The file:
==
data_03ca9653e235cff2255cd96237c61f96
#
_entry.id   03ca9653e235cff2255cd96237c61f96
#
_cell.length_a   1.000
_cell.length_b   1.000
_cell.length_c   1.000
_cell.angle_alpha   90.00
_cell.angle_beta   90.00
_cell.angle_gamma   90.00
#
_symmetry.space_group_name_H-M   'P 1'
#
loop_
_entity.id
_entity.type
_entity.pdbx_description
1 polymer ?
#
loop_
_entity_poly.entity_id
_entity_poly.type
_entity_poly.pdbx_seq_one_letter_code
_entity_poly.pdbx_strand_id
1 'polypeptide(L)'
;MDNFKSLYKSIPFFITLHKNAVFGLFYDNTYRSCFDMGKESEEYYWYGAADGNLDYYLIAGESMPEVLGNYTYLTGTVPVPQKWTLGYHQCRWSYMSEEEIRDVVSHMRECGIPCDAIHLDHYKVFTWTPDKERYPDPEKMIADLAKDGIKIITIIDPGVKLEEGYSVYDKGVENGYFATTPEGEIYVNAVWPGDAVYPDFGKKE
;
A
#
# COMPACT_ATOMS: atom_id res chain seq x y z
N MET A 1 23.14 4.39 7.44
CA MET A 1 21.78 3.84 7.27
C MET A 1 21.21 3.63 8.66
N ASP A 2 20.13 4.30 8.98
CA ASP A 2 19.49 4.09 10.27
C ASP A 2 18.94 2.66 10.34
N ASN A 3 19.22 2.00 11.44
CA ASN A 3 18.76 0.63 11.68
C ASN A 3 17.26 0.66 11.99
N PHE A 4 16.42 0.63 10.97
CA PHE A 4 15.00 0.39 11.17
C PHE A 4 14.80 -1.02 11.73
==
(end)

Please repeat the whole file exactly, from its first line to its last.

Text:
data_03ca9653e235cff2255cd96237c61f96
#
_entry.id   03ca9653e235cff2255cd96237c61f96
#
_cell.length_a   1.000
_cell.length_b   1.000
_cell.length_c   1.000
_cell.angle_alpha   90.00
_cell.angle_beta   90.00
_cell.angle_gamma   90.00
#
_symmetry.space_group_name_H-M   'P 1'
#
loop_
_entity.id
_entity.type
_entity.pdbx_description
1 polymer ?
#
loop_
_entity_poly.entity_id
_entity_poly.type
_entity_poly.pdbx_seq_one_letter_code
_entity_poly.pdbx_strand_id
1 'polypeptide(L)'
;MDNFKSLYKSIPFFITLHKNAVFGLFYDNTYRSCFDMGKESEEYYWYGAADGNLDYYLIAGESMPEVLGNYTYLTGTVPVPQKWTLGYHQCRWSYMSEEEIRDVVSHMRECGIPCDAIHLDHYKVFTWTPDKERYPDPEKMIADLAKDGIKIITIIDPGVKLEEGYSVYDKGVENGYFATTPEGEIYVNAVWPGDAVYPDFGKKE
;
A
#
# COMPACT_ATOMS: atom_id res chain seq x y z
N MET A 1 23.14 4.39 7.44
CA MET A 1 21.78 3.84 7.27
C MET A 1 21.21 3.63 8.66
N ASP A 2 20.13 4.30 8.98
CA ASP A 2 19.49 4.09 10.27
C ASP A 2 18.94 2.66 10.34
N ASN A 3 19.22 2.00 11.44
CA ASN A 3 18.76 0.63 11.68
C ASN A 3 17.26 0.66 11.99
N PHE A 4 16.42 0.63 10.97
CA PHE A 4 15.00 0.39 11.17
C PHE A 4 14.80 -1.02 11.73